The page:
For those of you who were loyally following my London Film Festival coverage this year, I must apologize for leaving it somewhat in limbo. Though I did eventually find time for a lengthy discussion of fest closer “127 Hours,” a snowballing workload put paid to my hopes of squeezing in a few more review roundups. And frankly, since the festival wrapped on Thursday after four weeks of press screenings, I so relished having ownership of my days again that I let things lie longer than I intended.
But by way of a belated send-off, here’s a gathering of the films that made the LFF for me this year. I saw precisely 60 films at the festival, in addition to 27 I’d already seen at previous fests, so I was naïve to hope I might get round to discussing most of them.
Some of the clunkers (glum German childbirth drama “Blessed Events,” Ferzan Ozpetek’s lead-footed gay comedy “Loose Cannons”) barely merit appraisal; other, more interesting, disappointments (Xavier Dolan’s meticulous but terminally precious love triangle “Heartbeats,” Benedik Flieugauf’s visually startling but sketchily conceived sci-fi “Womb”) at least deserved a few paragraphs. Ah, well.
Happily, however, outright misses were few and far between in my LFF viewing — the following list of my 10 favorite discoveries of the festival (obviously excluding fest films I’d seen earlier, such as “Meek’s Cutoff,” “Black Swan” and “Another Year,” all of which would otherwise join this group) merely represents the cream of stimulating fare on offer in this year’s programme. Four of them I’ve reviewed before (and have lazily excerpted said reviews); the rest I had hoped to get to earlier, and at greater length. All are special — seek them out when you have the chance.
(Finally, the festival-related coverage hasn’t entirely run dry with this post — keep an eye out for a triple-shot of interview pieces in the coming week.)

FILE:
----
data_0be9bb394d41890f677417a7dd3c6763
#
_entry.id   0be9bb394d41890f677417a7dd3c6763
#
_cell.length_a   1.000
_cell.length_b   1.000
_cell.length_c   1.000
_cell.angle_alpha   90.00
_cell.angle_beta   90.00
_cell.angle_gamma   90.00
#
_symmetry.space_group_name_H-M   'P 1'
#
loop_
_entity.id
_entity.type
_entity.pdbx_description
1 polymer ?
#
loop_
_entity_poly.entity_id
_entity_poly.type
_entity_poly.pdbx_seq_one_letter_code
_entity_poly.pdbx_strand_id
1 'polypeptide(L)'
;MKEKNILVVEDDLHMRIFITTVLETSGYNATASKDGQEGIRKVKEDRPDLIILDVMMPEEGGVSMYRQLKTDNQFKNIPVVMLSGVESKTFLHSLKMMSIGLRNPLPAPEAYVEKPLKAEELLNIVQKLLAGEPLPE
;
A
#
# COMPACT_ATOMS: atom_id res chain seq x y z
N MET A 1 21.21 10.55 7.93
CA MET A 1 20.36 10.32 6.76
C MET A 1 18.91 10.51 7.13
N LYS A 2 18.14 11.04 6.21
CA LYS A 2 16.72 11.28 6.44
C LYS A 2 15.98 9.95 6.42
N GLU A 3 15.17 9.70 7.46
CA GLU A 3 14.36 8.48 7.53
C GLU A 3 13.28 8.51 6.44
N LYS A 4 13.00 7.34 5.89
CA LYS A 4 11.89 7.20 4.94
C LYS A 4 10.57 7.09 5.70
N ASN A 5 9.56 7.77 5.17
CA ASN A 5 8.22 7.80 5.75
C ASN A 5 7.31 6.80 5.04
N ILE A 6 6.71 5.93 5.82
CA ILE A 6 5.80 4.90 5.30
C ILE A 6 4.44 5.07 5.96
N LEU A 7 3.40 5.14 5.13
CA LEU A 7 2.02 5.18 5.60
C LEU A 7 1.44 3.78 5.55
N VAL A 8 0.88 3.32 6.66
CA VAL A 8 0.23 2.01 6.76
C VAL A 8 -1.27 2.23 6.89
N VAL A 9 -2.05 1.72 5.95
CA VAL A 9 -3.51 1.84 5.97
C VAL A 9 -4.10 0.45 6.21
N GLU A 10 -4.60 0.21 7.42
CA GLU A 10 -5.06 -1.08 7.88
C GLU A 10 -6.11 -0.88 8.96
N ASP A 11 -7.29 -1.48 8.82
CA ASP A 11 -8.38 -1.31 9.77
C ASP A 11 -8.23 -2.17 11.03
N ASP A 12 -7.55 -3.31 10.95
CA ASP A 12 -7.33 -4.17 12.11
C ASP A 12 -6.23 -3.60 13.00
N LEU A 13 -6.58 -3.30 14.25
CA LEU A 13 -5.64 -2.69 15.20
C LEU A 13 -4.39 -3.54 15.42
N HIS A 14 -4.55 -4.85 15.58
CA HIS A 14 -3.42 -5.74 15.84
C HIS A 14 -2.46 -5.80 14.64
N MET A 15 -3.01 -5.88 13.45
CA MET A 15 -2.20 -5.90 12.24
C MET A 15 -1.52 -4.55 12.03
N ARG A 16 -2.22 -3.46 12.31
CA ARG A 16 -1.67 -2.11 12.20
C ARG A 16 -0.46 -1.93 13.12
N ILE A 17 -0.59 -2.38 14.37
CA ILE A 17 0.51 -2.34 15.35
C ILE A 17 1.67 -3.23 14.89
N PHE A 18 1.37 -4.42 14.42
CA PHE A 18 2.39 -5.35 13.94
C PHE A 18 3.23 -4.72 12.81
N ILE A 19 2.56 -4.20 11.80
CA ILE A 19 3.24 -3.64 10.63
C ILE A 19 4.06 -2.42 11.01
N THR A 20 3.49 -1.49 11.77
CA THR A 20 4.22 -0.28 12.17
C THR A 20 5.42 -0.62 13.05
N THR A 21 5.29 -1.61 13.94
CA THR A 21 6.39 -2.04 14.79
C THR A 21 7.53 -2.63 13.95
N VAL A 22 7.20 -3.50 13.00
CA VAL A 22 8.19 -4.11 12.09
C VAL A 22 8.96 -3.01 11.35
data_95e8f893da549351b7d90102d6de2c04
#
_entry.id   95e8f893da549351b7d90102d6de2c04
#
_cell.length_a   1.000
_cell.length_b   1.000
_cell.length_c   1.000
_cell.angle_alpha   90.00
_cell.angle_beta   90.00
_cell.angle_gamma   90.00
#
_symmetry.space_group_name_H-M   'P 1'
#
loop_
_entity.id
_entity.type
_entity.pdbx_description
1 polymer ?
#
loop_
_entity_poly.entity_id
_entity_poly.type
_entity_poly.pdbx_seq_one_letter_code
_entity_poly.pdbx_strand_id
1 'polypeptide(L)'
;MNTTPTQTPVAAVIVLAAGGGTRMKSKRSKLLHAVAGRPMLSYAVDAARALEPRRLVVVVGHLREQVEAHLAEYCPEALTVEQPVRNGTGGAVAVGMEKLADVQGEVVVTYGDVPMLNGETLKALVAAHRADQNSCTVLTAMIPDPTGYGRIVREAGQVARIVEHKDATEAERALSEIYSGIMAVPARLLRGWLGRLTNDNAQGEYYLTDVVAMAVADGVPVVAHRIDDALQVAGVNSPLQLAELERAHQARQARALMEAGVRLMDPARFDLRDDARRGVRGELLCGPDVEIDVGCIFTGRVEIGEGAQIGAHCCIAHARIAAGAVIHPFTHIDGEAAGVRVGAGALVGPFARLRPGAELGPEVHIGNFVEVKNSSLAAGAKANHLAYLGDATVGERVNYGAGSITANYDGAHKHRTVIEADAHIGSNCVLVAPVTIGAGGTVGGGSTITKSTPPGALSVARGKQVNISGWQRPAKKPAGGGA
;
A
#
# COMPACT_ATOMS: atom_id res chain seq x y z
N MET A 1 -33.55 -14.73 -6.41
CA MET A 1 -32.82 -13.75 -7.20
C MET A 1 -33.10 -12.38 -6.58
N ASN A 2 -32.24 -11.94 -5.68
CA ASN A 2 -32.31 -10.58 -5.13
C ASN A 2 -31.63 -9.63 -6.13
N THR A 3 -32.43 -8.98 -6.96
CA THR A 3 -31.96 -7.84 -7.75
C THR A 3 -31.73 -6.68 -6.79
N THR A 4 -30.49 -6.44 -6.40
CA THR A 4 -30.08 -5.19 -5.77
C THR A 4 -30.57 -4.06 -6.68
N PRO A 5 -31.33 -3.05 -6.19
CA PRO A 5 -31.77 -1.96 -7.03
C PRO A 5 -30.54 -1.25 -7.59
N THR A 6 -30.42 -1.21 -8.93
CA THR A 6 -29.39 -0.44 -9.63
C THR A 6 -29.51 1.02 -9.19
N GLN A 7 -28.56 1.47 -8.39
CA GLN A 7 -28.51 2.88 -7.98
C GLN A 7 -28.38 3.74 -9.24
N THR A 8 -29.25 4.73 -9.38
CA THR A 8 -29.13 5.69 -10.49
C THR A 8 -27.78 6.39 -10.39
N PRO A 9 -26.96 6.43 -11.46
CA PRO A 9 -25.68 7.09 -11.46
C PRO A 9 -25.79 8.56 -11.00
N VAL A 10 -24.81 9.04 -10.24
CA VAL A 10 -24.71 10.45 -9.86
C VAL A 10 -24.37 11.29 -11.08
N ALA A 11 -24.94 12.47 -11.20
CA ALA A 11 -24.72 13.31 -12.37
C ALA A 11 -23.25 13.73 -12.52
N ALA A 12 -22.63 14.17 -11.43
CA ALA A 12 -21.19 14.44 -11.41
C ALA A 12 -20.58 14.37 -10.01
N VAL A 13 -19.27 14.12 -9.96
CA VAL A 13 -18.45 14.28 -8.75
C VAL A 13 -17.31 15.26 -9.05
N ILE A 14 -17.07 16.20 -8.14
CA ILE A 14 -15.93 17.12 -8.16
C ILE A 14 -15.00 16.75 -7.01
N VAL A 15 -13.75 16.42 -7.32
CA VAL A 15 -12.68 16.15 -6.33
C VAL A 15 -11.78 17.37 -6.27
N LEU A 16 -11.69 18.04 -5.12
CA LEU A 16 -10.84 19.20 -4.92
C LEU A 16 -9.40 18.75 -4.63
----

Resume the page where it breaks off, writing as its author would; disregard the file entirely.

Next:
10. “Le Quattro Volte” (Michelangelo Frammartino, Italy)
Feet planted on either side of the documentary-fiction divide, Frammartino’s siesta-paced study of life cycles, and recycled life, in a remote Italian village divided festival critics and audiences down the middle: for every viewer hypnotised by its playful chain of human, animal, vegetable and even mineral activity, there was another who found it self-regardingly contrived, if not outright snooze-y. Happily, I fell into the former camp: there’s enough gentle observational humor in the director’s tableaux to cut through its determinism. And even my little tin heart was melted by the chapter devoted to a wayward baby goat, the undisputed star of a very quiet show. (Kino International will release the film in the US in March 2011.)
9. “Catfish” (Henry Joost and Ariel Schulman, USA)
“Don’t let anyone tell you what it is,” the marketing for this slyly shapeshifting documentary has implored us since Sundance, and I dutifully did my bit, blanking any discussion of the film to such an extent that I settled into the screening innocent even of its Facebook-related premise. Having expected a smarmy trick movie of sorts, I found myself blindsided not just by the “gotcha” kinks of its narrative, but by its gradual morphosis into a near-accidentally moving character study, as well as a thoughtful essay on the politics of modern communication – “The Social Network” will forever have this lightning-in-a-bottle debut as its sister. (Currently on release in the US.)
8. “Archipelago” (Joanna Hogg, UK)
Hogg’s itchily brilliant 2007 debut, “Unrelated,” sadly never made it to US shores, so it can only be hoped that the runner-up prize her strong follow-up received from Patricia Clarkson’s jury portends greater exposure. “Archipelago” will suffice as an introduction to the director, not least because it covers such similar territory to its predecessor: the familial fragilities and hostilities between Britain’s vacationing upper classes, unknotted with sad, scabrous wit. Some critics have accused Hogg of treading water, and the new film is a touch woollier than the last, but the consistency of theme and texture (with floating adjustments in tone) point to a major auteur hatching before our eyes. (No US distributor yet.)
7. “The Temptation of St. Tony” (Veiko Õunpuu, Estonia)
(from full review) This blacker-than-tar absurdist comedy (and Oscar submission) is so far off track as to cause all GPS systems to spontaneously self-combust. Akin to Roy Andersson adapting Kazuo Ishiguro’s “The Unconsoled” under a low-hanging cloud of Catholic guilt, the loose-limbed (or perhaps just many-limbed) story centers on the title character’s impassive yet severe midlife crisis, one that takes the form of assorted hallucinations of undressing policemen, severed hands, violent gimp-run cabaret nights and Cannibalism on Ice. Glisteningly shot in silvery black-and-white, and graced with a dazzlingly atonal sound mix, the film spiders its way into allegorical statements on capitalism, history and religion without ever fully showing its hand. (Released in US theaters in September.)